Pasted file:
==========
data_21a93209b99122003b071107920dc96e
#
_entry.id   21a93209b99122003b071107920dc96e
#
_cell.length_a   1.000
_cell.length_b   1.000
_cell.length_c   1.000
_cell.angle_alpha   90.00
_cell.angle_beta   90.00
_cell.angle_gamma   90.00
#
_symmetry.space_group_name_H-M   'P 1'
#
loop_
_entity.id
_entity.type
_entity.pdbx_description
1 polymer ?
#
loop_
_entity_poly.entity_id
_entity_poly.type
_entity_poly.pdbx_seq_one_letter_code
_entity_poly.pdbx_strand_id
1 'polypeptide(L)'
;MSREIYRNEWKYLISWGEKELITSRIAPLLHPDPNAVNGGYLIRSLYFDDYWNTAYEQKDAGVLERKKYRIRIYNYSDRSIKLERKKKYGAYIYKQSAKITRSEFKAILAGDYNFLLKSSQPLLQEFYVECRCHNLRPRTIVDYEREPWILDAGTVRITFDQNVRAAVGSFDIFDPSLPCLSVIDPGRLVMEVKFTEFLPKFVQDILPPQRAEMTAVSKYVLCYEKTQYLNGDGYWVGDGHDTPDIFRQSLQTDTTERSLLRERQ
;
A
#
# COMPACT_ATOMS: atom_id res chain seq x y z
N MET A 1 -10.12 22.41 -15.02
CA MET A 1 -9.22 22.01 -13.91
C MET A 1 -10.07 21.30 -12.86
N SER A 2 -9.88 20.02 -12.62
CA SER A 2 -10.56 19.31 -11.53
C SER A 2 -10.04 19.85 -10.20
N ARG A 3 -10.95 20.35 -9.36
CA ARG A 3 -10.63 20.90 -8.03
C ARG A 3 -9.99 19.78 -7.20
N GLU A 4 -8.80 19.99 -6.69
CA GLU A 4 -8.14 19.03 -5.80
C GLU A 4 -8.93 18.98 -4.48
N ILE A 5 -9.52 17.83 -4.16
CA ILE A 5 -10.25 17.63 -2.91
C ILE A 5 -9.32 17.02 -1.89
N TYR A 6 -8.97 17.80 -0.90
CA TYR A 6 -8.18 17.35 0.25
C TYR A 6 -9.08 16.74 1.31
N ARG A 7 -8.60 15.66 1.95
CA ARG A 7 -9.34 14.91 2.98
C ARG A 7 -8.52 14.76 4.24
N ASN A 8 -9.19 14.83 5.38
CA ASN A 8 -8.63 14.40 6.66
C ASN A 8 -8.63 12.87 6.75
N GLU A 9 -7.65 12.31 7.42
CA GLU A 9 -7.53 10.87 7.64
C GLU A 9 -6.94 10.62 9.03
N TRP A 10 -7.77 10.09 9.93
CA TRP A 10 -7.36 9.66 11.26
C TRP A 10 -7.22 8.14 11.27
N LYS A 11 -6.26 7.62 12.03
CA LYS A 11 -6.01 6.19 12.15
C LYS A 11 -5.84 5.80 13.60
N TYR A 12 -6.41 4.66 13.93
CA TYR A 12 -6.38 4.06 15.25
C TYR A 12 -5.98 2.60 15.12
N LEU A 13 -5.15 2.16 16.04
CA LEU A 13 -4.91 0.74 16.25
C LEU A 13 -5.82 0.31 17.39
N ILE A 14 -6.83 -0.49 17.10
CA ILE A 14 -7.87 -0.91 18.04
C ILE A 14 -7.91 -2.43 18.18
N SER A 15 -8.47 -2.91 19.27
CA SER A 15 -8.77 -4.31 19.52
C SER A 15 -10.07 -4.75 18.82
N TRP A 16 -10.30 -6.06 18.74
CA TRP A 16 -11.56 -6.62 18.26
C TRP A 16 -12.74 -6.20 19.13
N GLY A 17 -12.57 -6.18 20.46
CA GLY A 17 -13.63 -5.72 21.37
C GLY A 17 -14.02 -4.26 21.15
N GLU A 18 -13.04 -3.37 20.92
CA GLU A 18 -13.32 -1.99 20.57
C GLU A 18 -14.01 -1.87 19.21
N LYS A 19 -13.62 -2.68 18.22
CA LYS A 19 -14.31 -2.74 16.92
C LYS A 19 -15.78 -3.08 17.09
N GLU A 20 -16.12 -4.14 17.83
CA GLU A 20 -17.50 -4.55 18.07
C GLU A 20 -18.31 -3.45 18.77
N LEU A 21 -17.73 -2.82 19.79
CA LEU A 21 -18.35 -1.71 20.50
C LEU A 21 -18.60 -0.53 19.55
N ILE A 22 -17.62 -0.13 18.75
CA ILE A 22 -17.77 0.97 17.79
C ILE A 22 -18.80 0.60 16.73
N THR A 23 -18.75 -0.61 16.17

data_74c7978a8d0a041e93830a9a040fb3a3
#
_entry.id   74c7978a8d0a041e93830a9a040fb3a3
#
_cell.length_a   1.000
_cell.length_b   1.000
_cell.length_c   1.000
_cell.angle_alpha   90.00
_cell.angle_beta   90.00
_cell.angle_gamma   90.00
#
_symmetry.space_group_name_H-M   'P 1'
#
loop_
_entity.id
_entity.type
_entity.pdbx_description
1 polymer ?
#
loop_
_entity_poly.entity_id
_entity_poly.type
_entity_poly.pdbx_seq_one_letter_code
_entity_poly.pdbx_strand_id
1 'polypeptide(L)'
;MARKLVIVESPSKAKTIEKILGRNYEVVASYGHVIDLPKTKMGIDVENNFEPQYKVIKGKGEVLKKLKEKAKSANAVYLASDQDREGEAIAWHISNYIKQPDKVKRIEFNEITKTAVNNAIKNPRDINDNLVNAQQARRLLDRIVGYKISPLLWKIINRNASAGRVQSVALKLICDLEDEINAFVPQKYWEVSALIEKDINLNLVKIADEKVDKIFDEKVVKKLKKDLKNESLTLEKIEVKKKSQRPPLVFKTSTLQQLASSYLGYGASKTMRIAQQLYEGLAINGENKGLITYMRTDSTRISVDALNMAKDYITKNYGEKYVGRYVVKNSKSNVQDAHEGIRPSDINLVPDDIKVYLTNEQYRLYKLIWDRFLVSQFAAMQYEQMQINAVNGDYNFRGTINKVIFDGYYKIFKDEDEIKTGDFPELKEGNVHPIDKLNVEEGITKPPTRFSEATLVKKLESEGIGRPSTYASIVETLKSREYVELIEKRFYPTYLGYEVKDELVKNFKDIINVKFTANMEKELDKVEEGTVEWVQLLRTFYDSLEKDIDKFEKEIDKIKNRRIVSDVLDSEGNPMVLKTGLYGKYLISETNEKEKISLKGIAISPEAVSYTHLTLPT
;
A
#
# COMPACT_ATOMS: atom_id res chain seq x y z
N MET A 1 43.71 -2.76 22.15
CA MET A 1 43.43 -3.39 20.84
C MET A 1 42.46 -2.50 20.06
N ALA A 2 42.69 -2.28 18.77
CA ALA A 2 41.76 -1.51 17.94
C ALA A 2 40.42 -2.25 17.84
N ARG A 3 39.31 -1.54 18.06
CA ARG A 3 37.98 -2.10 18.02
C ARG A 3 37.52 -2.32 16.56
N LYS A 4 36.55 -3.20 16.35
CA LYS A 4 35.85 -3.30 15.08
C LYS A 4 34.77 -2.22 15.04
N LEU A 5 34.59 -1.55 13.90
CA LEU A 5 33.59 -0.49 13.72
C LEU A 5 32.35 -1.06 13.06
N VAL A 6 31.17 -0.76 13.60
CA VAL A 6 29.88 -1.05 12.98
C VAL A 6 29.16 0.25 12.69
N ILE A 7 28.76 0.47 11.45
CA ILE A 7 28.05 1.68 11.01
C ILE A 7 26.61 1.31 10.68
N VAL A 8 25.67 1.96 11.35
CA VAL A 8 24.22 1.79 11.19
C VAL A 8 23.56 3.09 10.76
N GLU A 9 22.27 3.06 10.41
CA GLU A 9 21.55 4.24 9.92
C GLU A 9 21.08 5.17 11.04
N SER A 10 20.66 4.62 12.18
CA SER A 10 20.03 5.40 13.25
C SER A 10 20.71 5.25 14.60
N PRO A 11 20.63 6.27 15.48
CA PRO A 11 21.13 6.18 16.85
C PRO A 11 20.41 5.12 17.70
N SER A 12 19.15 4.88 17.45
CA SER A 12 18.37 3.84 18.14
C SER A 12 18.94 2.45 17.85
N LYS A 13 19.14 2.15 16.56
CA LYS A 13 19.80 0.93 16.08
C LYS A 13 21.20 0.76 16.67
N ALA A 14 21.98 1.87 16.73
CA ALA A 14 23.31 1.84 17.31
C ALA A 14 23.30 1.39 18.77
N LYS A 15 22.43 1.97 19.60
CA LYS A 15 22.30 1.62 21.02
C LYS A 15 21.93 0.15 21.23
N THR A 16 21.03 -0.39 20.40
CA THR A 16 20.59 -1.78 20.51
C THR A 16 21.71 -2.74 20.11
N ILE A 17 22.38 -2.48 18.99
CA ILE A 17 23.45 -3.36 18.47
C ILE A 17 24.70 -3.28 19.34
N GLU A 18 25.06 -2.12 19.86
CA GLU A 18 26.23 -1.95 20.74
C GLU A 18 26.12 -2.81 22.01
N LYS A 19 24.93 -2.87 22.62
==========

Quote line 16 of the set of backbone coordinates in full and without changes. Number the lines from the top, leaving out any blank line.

_entity.type